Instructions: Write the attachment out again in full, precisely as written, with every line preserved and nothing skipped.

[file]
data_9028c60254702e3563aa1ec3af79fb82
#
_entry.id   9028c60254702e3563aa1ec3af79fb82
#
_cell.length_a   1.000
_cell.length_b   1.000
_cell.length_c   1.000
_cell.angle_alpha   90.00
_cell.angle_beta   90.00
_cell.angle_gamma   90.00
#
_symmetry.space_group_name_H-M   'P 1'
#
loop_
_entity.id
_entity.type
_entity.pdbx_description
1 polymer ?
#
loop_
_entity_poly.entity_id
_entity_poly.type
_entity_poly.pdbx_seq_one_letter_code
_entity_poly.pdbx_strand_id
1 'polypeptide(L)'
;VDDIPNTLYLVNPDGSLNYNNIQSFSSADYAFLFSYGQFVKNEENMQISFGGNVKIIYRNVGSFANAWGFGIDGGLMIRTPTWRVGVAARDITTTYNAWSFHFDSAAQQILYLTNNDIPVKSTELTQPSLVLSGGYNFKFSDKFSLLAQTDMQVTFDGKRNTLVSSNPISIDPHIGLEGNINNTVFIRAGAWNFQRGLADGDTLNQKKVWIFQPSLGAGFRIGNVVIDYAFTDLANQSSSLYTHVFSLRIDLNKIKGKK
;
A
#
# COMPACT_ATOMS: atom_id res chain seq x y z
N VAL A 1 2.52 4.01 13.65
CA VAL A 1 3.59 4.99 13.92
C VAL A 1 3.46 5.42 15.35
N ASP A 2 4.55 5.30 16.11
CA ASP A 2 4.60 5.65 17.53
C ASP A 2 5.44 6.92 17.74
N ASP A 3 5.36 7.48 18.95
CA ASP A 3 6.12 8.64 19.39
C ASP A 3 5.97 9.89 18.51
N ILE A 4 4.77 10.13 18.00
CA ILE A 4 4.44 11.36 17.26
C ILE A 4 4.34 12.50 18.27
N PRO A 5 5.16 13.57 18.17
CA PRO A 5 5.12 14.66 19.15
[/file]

data_9028c60254702e3563aa1ec3af79fb82
#
_entry.id   9028c60254702e3563aa1ec3af79fb82
#
_cell.length_a   1.000
_cell.length_b   1.000
_cell.length_c   1.000
_cell.angle_alpha   90.00
_cell.angle_beta   90.00
_cell.angle_gamma   90.00
#
_symmetry.space_group_name_H-M   'P 1'
#
loop_
_entity.id
_entity.type
_entity.pdbx_description
1 polymer ?
#
loop_
_entity_poly.entity_id
_entity_poly.type
_entity_poly.pdbx_seq_one_letter_code
_entity_poly.pdbx_strand_id
1 'polypeptide(L)'
;VDDIPNTLYLVNPDGSLNYNNIQSFSSADYAFLFSYGQFVKNEENMQISFGGNVKIIYRNVGSFANAWGFGIDGGLMIRTPTWRVGVAARDITTTYNAWSFHFDSAAQQILYLTNNDIPVKSTELTQPSLVLSGGYNFKFSDKFSLLAQTDMQVTFDGKRNTLVSSNPISIDPHIGLEGNINNTVFIRAGAWNFQRGLADGDTLNQKKVWIFQPSLGAGFRIGNVVIDYAFTDLANQSSSLYTHVFSLRIDLNKIKGKK
;
A
#
# COMPACT_ATOMS: atom_id res chain seq x y z
N VAL A 1 2.52 4.01 13.65
CA VAL A 1 3.59 4.99 13.92
C VAL A 1 3.46 5.42 15.35
N ASP A 2 4.55 5.30 16.11
CA ASP A 2 4.60 5.65 17.53
C ASP A 2 5.44 6.92 17.74
N ASP A 3 5.36 7.48 18.95
CA ASP A 3 6.12 8.64 19.39
C ASP A 3 5.97 9.89 18.51
N ILE A 4 4.77 10.13 18.00
CA ILE A 4 4.44 11.36 17.26
C ILE A 4 4.34 12.50 18.27
N PRO A 5 5.16 13.57 18.17
CA PRO A 5 5.12 14.66 19.15